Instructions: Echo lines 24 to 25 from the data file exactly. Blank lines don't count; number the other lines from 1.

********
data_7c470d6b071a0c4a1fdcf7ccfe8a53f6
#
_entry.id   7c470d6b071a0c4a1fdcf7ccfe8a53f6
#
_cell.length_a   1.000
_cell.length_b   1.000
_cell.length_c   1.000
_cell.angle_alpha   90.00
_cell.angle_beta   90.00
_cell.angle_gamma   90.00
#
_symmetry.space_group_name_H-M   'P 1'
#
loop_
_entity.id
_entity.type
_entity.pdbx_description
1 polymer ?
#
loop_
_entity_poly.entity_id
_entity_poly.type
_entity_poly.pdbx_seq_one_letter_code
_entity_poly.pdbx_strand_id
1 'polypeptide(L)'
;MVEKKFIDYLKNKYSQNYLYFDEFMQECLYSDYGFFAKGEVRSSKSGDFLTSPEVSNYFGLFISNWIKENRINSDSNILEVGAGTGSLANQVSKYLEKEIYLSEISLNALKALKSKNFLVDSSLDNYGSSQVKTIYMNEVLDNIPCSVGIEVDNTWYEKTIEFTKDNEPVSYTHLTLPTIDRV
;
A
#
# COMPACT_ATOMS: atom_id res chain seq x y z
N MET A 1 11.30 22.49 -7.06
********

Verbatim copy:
_entity_poly.pdbx_strand_id
1 'polypeptide(L)'